When I was growing up, my dad took me to see Chariots of Fire, the Oscar-winning 1981 film about Olympic runner, Eric Liddell. Though I told him I liked it at the time, I had no idea how big an impression it made on me until years later. Now I watch it every year around Father’s Day.
Eric Liddell will always be remembered as the Olympic athlete who refused to run on Sunday. For the Glory, the new biography from Duncan Hamilton, traces the events that led up to Liddell’s world record in the 400-meter race at the 1924 Paris Olympics. Other biographies have been written about him, but For the Glory is the most comprehensive, including the results from just about every race he ever ran. It also evoked a cherished memory for me by referencing Chariots of Fire in several places.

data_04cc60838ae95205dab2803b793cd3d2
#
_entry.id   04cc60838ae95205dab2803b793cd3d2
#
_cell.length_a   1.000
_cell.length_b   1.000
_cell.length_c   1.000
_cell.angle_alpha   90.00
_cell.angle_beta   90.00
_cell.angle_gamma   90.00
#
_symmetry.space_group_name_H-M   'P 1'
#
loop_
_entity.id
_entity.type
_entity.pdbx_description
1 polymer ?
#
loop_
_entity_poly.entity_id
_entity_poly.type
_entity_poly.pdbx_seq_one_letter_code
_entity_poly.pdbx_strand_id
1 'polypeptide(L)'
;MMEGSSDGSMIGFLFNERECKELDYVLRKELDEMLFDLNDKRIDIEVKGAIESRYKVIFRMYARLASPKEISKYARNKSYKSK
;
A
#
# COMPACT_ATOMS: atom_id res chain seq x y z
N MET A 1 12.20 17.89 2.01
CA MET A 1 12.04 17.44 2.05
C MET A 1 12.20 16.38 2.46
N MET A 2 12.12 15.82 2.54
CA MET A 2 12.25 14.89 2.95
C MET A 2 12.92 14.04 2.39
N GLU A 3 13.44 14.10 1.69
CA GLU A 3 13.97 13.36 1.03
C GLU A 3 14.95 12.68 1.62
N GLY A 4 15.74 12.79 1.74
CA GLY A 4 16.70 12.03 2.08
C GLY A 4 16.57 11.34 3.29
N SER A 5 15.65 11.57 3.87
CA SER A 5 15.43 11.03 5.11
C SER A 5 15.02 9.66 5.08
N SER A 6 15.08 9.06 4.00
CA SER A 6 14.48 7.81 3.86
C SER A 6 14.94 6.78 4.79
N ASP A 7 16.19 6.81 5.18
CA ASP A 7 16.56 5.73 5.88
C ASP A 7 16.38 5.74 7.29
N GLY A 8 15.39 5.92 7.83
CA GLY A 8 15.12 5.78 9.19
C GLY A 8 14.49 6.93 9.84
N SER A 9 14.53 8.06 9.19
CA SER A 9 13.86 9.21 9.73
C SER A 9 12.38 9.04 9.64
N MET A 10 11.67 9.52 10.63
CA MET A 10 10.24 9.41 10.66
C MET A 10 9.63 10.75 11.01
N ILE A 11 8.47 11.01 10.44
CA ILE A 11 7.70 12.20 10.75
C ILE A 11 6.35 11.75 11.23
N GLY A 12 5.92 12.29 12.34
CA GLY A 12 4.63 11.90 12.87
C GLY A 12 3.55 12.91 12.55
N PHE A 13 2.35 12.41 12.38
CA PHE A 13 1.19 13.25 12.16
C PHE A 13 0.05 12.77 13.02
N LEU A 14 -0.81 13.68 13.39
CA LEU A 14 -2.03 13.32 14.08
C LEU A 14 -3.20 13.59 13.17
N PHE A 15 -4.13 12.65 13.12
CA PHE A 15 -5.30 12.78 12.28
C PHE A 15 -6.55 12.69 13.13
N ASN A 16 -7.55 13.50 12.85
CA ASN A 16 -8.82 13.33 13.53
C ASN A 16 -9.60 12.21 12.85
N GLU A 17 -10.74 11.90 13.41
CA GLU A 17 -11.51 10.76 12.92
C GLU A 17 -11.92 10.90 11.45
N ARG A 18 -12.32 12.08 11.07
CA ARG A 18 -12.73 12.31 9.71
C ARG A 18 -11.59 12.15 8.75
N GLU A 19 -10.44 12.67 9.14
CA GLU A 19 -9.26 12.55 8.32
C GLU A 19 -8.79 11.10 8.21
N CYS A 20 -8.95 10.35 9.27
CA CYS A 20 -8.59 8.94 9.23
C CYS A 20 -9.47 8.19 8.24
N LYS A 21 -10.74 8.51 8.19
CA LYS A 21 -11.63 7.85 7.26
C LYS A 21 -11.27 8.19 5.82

Liddell went on to become a missionary and teacher in China, but his quiet life was interrupted by World War II. As the Japanese invasion approached, Liddell sent his pregnant wife and two daughters to Toronto. He ended up in a P.O.W. camp in Shandong Province, in northern China, where he died shortly before the war ended. He never met his youngest daughter.
In his book Seven Great Men, Eric Metaxas reported that when the Olympics were held in Beijing, the Chinese government revealed that Liddell had been part of a prisoner exchange between Japan and Great Britain but gave up his spot for a pregnant woman. Liddell’s life of self-sacrifice and faith gives me a better understanding of what it means to persevere under difficult circumstances.
Comparisons to Laura Hillenbrand’s Unbroken are inevitable. Both Liddell and Louis Zamperini were former Olympians who were imprisoned by the Japanese. Both ran a race while they were held captive. And like Unbroken, this book was extensively researched—Duncan Hamilton went to Shandong to see where Liddell lived and worked.
For the Glory will introduce Liddell to a new generation. I would recommend this book for anyone, but especially book clubs, athletes, and those studying missions. (Penguin)